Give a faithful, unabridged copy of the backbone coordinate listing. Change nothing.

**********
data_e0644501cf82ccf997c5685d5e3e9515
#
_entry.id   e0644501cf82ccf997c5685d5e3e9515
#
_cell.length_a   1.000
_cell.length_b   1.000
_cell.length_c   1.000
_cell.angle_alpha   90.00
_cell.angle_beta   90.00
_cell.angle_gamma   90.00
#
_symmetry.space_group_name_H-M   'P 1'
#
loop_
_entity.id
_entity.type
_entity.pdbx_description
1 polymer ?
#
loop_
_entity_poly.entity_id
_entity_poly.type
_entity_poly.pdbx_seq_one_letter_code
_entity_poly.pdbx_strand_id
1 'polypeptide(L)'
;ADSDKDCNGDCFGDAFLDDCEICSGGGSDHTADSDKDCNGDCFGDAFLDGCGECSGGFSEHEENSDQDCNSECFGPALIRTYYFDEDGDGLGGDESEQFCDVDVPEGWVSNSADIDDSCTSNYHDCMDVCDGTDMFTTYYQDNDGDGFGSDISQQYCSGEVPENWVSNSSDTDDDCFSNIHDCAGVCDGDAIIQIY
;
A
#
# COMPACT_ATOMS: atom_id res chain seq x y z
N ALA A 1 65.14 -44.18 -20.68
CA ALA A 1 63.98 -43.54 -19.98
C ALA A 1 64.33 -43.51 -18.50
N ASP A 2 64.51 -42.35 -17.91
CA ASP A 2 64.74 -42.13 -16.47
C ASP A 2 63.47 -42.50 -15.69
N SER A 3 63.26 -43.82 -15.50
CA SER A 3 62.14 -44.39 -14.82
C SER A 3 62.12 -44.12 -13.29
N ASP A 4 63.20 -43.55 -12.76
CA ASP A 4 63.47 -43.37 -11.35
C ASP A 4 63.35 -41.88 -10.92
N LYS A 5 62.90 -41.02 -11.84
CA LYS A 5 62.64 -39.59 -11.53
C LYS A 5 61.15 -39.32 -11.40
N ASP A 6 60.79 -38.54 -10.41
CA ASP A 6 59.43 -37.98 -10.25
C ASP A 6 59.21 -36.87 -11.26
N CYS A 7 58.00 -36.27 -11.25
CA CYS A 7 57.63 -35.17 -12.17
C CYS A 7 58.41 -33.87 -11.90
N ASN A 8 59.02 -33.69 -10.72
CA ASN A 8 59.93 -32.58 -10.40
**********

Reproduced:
data_e0644501cf82ccf997c5685d5e3e9515
#
_entry.id   e0644501cf82ccf997c5685d5e3e9515
#
_cell.length_a   1.000
_cell.length_b   1.000
_cell.length_c   1.000
_cell.angle_alpha   90.00
_cell.angle_beta   90.00
_cell.angle_gamma   90.00
#
_symmetry.space_group_name_H-M   'P 1'
#
loop_
_entity.id
_entity.type
_entity.pdbx_description
1 polymer ?
#
loop_
_entity_poly.entity_id
_entity_poly.type
_entity_poly.pdbx_seq_one_letter_code
_entity_poly.pdbx_strand_id
1 'polypeptide(L)'
;ADSDKDCNGDCFGDAFLDDCEICSGGGSDHTADSDKDCNGDCFGDAFLDGCGECSGGFSEHEENSDQDCNSECFGPALIRTYYFDEDGDGLGGDESEQFCDVDVPEGWVSNSADIDDSCTSNYHDCMDVCDGTDMFTTYYQDNDGDGFGSDISQQYCSGEVPENWVSNSSDTDDDCFSNIHDCAGVCDGDAIIQIY
;
A
#
# COMPACT_ATOMS: atom_id res chain seq x y z
N ALA A 1 65.14 -44.18 -20.68
CA ALA A 1 63.98 -43.54 -19.98
C ALA A 1 64.33 -43.51 -18.50
N ASP A 2 64.51 -42.35 -17.91
CA ASP A 2 64.74 -42.13 -16.47
C ASP A 2 63.47 -42.50 -15.69
N SER A 3 63.26 -43.82 -15.50
CA SER A 3 62.14 -44.39 -14.82
C SER A 3 62.12 -44.12 -13.29
N ASP A 4 63.20 -43.55 -12.76
CA ASP A 4 63.47 -43.37 -11.35
C ASP A 4 63.35 -41.88 -10.92
N LYS A 5 62.90 -41.02 -11.84
CA LYS A 5 62.64 -39.59 -11.53
C LYS A 5 61.15 -39.32 -11.40
N ASP A 6 60.79 -38.54 -10.41
CA ASP A 6 59.43 -37.98 -10.25
C ASP A 6 59.21 -36.87 -11.26
N CYS A 7 58.00 -36.27 -11.25
CA CYS A 7 57.63 -35.17 -12.17
C CYS A 7 58.41 -33.87 -11.90
N ASN A 8 59.02 -33.69 -10.72
CA ASN A 8 59.93 -32.58 -10.40